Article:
Another good reason for weighing all your charges, and controlling humidity in your reloading room.
 

NamibHunter

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One of the best write-ups on the topic so far:

 

NamibHunter

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In my own experiments, some 8 lbs powder bottles leaked and humidity slowly changed (Kestrel Drop left inside recording humidity over a week), but some did not and humidity stabilized in a few hours and then remained constant. I guess it all depends on the damage done to the seal. Maybe the leak rate is just very slow and it will take months to see a change.

The choice of polymer (same as medicine bottles) appears to be air tight.

My worry is if you open a bottle of powder sealed in the factory at 65% relative humidity at 89 deg F and you load a 100 rounds over 2 hours, in winter with RH at 35% and 50 deg F, then the first round will not have the same burn rate as the last one.

Should you pour the powder into a dispenser/powder measure and let it sit for half a day to equilibrate, before you use it?
 

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Somebody in a different thread suggested these wi-fi enabled humidity sensors, cheap enough, and small enough to go into a one pound container, so i tried them last week:



Works remarkable well, and the app is real easy to set up. The 3 humidity Sensors connect to a small wifi base station that remains plugged into a power socket. Your phone then connects to the base station via Bluetooth and download the latest data, once you are in range.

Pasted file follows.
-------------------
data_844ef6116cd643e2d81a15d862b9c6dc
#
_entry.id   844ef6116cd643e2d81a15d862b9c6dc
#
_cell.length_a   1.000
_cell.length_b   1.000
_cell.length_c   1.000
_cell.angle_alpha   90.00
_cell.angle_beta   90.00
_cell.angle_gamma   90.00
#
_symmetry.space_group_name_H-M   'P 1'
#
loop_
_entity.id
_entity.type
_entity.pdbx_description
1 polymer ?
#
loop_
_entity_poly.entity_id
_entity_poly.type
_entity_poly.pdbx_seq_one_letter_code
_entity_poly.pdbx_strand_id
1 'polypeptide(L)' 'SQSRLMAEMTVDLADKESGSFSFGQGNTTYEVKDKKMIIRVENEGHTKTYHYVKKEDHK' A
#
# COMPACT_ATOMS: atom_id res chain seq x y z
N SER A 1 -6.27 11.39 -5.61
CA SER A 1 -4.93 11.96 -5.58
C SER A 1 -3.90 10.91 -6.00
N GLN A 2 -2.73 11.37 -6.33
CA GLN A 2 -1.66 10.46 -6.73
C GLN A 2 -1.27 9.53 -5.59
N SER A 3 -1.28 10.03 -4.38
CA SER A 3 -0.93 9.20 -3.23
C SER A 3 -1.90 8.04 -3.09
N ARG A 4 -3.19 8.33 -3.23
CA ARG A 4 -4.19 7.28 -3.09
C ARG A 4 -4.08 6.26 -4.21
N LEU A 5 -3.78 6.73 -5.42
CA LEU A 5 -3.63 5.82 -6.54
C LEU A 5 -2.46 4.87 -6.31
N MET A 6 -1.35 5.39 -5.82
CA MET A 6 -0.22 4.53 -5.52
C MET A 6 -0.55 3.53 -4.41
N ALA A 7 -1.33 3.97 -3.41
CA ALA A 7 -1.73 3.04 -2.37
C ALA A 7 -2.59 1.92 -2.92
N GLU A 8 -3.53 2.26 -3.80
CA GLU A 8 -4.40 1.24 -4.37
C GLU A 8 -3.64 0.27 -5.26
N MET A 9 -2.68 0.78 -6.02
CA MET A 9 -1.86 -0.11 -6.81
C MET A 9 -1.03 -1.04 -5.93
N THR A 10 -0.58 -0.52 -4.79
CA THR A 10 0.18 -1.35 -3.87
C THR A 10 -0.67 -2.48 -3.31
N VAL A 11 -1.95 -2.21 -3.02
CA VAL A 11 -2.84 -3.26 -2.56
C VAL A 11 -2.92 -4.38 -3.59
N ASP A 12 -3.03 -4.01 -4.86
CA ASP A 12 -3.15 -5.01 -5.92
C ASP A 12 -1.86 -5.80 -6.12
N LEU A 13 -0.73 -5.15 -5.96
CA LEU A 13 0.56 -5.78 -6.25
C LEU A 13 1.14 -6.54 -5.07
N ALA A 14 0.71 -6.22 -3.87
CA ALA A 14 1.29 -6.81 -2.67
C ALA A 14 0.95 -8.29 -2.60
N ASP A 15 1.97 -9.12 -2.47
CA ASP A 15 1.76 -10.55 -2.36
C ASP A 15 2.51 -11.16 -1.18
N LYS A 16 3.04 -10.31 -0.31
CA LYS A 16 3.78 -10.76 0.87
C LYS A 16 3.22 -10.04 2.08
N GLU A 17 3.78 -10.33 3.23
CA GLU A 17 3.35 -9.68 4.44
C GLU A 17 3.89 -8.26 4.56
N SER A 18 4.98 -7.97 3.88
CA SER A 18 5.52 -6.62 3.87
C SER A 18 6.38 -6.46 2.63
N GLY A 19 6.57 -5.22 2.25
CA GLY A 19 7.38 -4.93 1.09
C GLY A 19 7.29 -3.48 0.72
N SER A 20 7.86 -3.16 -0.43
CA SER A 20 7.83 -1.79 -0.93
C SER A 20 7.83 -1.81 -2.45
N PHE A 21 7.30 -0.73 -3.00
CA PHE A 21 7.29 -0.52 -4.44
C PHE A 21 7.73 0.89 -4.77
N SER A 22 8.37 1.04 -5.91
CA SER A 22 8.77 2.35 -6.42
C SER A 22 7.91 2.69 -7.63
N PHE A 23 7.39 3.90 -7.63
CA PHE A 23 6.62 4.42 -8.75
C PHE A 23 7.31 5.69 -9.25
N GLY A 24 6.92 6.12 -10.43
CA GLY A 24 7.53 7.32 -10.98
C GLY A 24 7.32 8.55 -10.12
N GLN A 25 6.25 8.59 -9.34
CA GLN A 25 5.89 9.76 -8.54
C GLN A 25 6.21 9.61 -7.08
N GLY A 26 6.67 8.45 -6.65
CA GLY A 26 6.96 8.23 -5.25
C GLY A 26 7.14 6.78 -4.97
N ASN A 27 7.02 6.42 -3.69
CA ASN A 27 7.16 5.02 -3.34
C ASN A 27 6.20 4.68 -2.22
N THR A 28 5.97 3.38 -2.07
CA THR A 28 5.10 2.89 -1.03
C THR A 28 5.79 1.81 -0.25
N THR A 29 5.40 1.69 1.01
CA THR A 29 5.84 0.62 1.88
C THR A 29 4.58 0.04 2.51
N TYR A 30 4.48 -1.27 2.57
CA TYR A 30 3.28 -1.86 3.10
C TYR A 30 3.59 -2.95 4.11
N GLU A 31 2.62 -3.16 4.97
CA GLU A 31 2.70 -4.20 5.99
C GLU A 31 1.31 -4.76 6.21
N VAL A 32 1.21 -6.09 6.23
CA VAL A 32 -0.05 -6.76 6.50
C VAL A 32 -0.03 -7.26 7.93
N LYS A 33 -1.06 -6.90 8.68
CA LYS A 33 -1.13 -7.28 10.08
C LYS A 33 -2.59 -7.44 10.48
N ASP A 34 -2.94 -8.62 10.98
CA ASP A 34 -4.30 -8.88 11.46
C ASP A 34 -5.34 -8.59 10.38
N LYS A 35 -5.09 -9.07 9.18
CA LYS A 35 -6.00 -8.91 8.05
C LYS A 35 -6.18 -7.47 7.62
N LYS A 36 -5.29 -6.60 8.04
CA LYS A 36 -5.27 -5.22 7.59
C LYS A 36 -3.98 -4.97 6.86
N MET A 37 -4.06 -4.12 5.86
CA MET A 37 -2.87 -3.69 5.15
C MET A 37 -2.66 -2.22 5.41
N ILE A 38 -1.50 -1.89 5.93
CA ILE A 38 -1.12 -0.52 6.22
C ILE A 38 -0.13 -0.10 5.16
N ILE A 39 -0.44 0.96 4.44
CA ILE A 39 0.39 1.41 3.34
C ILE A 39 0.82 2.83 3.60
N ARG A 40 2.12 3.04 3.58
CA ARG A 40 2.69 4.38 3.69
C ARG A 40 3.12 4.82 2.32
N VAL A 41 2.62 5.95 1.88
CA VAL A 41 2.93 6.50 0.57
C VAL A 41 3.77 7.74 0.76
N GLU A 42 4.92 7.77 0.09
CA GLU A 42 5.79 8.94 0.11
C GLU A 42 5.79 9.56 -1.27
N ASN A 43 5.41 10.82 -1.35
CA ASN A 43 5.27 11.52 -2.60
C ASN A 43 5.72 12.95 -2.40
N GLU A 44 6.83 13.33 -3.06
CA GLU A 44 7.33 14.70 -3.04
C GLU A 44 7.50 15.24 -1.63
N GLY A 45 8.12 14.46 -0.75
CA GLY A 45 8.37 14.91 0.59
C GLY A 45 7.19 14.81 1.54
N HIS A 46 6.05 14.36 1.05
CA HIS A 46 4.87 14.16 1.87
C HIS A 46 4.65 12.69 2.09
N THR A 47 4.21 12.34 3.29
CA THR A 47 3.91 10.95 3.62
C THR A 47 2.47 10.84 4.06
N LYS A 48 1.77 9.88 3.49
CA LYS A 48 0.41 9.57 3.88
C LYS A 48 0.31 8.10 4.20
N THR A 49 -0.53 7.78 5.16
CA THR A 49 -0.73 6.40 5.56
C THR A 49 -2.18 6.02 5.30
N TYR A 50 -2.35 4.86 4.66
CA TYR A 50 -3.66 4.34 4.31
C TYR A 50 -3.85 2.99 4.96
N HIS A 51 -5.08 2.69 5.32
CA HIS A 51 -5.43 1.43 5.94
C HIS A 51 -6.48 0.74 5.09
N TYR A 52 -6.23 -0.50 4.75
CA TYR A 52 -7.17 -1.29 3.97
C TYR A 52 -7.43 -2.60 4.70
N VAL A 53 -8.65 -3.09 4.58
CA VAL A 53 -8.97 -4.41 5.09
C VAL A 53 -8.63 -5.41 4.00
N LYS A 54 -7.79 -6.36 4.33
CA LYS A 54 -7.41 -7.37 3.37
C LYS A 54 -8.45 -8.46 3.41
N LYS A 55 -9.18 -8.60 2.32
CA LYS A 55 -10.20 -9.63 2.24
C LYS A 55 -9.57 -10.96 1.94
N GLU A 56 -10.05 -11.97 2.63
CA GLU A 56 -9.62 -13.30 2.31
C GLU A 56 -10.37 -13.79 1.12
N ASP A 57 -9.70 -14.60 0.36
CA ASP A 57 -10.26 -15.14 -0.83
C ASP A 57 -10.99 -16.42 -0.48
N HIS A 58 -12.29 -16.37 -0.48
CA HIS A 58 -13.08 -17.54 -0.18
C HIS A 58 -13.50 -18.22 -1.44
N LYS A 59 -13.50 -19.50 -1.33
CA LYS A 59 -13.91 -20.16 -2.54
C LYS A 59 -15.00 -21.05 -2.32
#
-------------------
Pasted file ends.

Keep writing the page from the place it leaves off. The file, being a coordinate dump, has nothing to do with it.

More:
I did not enable the cloud storage. Made in China, but quality looks good, and cheaper than Kestrel ($69 for 3 sensors). Can add more sensors later on.

So these sensors are now inside the three powder containers that i use most frequently, with a two-way Boveda humidity pack in each to keep RH close to 49%, which is about where my reloading room is. The Boveda humidity packs won’t last forever, so this is a way to detect when they are depleted and need to be replaced.

Hopefully this solves the problem where powder humidity changes lead to large changes in muzzle velocity… which can take you out of the node.
 
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Doom

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In my own experiments, some 8 lbs powder bottles leaked and humidity slowly changed (Kestrel Drop left inside recording humidity over a week), but some did not and humidity stabilized in a few hours and then remained constant. I guess it all depends on the damage done to the seal. Maybe the leak rate is just very slow and it will take months to see a change.